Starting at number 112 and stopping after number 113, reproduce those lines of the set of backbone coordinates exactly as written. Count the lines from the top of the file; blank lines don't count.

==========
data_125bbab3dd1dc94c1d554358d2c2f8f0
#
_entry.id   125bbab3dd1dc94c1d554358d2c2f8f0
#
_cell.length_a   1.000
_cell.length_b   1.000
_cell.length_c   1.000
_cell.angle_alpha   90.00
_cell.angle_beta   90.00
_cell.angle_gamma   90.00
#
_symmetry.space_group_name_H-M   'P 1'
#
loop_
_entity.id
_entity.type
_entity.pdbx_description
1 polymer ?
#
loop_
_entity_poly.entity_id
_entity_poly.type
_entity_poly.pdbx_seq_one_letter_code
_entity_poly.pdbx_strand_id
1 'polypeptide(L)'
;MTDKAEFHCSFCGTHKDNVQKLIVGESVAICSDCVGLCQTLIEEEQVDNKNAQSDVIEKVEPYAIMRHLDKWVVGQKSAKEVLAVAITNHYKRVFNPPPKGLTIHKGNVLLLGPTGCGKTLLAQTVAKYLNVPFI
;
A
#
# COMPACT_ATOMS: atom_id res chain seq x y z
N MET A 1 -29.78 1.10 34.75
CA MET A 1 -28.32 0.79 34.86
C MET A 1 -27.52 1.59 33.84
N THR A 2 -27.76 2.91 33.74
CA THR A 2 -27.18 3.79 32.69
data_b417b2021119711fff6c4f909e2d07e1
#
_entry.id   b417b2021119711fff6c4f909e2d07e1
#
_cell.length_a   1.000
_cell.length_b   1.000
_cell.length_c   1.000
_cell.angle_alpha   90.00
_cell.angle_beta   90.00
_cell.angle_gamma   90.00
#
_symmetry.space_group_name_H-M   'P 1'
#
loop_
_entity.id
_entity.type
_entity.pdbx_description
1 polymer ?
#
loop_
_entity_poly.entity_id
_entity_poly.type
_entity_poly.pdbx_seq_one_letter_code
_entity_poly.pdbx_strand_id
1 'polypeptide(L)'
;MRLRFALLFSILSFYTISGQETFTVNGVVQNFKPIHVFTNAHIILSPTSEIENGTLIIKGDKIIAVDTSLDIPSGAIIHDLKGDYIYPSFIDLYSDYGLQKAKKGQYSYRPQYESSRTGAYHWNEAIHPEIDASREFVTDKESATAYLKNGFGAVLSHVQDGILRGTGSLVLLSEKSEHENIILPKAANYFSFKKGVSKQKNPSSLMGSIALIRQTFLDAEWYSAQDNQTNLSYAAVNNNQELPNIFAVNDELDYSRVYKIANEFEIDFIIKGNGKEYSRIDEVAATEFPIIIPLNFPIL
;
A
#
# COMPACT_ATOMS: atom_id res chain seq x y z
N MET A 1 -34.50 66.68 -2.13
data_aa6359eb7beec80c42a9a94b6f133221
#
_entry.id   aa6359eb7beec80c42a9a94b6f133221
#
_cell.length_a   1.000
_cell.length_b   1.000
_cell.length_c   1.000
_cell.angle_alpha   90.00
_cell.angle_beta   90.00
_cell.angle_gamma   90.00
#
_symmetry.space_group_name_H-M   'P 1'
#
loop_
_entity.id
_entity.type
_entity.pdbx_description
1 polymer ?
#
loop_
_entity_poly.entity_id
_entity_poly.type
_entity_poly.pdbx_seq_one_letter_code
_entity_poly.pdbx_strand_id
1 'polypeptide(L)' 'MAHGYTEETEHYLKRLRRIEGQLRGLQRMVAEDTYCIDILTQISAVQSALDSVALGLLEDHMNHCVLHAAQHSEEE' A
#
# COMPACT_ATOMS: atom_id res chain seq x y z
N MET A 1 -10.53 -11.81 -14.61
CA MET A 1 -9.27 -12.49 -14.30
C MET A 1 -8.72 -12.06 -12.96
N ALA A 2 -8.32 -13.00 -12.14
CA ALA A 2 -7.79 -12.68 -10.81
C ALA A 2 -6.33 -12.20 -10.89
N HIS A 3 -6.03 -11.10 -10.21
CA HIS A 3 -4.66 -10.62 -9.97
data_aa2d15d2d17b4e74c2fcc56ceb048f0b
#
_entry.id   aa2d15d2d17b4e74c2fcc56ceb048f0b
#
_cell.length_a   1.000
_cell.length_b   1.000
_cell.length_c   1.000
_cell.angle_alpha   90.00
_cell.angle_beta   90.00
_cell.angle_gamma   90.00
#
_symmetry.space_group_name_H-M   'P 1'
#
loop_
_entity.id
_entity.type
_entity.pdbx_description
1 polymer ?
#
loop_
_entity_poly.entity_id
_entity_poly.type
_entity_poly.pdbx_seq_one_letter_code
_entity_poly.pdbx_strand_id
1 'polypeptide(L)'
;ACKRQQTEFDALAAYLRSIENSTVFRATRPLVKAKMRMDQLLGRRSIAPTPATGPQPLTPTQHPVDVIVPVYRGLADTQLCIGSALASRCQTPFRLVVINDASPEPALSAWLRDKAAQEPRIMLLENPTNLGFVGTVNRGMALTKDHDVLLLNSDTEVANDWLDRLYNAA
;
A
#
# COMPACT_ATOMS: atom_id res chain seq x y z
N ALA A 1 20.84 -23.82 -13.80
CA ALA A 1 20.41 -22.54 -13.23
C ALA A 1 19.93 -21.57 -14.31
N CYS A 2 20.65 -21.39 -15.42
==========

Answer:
#
_symmetry.space_group_name_H-M   'P 1'